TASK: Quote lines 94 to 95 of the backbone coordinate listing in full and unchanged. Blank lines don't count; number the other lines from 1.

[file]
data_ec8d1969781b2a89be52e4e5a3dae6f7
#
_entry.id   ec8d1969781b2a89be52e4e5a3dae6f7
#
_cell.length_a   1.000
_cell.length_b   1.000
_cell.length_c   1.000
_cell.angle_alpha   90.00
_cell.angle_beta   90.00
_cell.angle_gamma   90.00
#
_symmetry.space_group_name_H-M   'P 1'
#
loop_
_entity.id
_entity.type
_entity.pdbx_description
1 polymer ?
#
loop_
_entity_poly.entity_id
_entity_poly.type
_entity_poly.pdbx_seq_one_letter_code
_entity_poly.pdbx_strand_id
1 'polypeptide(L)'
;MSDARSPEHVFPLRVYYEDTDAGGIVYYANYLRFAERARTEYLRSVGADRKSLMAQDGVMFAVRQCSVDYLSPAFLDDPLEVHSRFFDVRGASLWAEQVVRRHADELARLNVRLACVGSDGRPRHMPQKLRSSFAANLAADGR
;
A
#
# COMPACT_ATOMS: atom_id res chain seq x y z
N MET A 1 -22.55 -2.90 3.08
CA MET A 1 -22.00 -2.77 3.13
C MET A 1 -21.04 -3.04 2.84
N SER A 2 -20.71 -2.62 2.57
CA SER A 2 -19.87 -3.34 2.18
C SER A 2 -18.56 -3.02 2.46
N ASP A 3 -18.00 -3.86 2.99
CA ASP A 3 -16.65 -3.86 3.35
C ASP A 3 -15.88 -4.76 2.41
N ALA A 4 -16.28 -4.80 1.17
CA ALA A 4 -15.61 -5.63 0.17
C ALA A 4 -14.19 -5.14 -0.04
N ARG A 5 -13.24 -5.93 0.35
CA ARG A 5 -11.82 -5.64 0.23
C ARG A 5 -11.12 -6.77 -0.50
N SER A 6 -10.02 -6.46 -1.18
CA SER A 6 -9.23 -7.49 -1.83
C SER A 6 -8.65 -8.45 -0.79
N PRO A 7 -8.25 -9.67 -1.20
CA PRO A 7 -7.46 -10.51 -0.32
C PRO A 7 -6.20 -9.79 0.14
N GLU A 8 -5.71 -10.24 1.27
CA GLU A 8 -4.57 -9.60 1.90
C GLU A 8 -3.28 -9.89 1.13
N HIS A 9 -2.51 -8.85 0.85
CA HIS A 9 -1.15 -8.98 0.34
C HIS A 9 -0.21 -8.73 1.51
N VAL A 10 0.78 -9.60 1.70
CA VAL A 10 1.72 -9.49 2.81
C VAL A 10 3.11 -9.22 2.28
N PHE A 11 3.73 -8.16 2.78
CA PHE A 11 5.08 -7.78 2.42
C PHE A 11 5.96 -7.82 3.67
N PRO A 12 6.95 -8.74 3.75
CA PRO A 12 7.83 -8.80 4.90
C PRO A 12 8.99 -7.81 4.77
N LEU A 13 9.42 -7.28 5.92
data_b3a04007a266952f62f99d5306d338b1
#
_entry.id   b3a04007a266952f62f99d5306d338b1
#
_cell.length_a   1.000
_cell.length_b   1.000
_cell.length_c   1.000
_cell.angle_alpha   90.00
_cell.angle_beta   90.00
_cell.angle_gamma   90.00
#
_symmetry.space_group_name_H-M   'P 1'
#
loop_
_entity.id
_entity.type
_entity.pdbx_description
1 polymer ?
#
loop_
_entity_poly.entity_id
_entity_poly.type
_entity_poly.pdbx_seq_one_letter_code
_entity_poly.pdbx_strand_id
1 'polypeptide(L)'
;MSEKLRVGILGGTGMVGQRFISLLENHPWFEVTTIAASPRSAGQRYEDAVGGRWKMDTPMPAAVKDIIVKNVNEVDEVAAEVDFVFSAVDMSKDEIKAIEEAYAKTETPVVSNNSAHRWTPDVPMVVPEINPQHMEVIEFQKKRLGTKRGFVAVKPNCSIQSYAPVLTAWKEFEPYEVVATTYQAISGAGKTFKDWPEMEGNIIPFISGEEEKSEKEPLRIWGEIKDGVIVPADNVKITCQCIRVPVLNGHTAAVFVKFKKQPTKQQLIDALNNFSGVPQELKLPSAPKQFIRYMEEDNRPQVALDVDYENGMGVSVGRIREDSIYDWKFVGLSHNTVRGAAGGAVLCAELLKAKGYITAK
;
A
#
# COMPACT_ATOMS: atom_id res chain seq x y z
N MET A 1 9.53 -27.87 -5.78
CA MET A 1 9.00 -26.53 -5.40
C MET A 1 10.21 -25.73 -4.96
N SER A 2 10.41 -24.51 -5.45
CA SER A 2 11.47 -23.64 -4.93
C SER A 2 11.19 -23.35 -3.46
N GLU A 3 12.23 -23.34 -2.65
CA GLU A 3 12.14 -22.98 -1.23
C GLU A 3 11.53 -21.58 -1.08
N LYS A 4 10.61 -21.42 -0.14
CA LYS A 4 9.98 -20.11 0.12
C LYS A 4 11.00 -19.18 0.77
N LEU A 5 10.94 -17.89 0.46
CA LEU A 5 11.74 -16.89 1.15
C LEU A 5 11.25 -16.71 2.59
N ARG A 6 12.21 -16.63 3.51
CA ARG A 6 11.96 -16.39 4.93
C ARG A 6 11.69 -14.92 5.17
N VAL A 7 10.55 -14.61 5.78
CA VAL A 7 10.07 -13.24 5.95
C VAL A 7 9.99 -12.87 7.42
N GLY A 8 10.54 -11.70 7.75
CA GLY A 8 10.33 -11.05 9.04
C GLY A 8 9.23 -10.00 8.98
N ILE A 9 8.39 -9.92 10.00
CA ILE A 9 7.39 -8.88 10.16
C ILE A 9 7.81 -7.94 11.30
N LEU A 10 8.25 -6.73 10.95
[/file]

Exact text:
;
A